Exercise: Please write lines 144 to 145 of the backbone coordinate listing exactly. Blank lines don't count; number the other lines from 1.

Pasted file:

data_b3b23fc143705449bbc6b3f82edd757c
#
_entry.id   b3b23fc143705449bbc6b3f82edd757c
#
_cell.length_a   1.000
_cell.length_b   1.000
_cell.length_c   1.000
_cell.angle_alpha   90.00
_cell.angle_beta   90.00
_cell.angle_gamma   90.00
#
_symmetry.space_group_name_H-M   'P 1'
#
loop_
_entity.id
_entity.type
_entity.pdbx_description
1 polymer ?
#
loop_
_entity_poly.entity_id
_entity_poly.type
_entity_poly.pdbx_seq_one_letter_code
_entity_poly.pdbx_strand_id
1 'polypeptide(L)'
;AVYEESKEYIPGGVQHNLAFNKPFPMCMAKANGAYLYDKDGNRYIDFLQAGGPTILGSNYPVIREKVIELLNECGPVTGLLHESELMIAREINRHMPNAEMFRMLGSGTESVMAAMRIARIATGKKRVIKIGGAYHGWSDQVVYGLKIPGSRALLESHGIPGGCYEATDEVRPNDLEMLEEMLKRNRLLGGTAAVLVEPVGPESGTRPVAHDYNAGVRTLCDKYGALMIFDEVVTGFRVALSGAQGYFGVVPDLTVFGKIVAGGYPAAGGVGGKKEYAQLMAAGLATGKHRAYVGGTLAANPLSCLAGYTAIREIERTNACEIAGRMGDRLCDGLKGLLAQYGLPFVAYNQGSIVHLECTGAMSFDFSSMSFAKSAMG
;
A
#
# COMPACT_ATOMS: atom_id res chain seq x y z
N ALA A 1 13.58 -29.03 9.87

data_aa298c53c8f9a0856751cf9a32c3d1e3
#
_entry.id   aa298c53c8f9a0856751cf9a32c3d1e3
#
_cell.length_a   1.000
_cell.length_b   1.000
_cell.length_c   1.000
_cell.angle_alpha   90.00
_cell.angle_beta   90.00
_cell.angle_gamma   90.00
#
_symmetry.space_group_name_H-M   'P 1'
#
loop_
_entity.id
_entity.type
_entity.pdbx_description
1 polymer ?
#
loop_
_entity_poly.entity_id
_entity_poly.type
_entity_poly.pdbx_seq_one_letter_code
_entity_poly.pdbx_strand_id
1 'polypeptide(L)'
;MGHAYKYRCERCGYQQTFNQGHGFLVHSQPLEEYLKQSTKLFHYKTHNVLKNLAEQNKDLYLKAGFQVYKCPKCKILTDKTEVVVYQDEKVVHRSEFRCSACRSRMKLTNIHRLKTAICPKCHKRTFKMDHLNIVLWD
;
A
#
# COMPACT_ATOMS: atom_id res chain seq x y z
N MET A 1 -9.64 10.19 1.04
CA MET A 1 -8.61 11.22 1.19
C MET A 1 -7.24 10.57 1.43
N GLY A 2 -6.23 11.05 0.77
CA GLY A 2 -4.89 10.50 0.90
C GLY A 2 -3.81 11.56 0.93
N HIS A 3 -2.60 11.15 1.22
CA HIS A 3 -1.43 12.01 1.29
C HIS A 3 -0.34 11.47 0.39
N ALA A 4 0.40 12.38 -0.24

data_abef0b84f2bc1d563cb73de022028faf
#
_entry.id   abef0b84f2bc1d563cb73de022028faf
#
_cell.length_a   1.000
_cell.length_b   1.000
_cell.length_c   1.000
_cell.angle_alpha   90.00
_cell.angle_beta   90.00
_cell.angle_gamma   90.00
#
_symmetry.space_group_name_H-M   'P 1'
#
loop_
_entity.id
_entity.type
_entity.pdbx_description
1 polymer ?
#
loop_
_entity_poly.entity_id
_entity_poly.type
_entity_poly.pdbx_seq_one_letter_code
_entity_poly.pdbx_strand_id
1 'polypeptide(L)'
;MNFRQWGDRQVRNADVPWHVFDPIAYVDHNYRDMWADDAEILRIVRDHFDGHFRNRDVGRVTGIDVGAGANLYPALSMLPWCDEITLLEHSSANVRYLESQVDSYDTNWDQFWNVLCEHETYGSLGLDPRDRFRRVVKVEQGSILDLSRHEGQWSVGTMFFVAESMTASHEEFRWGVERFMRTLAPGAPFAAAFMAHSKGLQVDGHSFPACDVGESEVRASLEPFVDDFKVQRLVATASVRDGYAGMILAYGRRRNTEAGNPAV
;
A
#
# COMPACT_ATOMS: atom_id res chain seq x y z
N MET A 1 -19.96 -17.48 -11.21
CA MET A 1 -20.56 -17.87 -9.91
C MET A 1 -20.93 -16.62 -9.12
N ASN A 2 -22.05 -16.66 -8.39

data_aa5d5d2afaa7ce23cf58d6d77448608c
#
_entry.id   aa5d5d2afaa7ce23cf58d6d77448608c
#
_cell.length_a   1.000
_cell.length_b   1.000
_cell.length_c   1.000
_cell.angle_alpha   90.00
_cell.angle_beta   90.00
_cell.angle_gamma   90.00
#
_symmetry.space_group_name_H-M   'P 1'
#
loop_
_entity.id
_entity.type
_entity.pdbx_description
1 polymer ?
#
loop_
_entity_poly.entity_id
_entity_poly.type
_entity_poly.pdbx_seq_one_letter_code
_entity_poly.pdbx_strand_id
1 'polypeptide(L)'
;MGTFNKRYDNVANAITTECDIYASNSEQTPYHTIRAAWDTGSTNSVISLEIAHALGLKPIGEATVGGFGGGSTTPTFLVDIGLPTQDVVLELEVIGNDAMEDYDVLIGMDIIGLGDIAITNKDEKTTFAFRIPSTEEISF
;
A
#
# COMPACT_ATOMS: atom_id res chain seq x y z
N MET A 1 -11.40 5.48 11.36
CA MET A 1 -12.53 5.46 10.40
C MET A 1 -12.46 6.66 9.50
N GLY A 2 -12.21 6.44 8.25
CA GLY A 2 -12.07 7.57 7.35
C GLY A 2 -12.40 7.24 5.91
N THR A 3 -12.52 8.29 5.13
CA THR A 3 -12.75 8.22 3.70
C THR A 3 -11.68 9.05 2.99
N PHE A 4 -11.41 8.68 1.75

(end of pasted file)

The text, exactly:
C THR A 3 -11.68 9.05 2.99
N PHE A 4 -11.41 8.68 1.75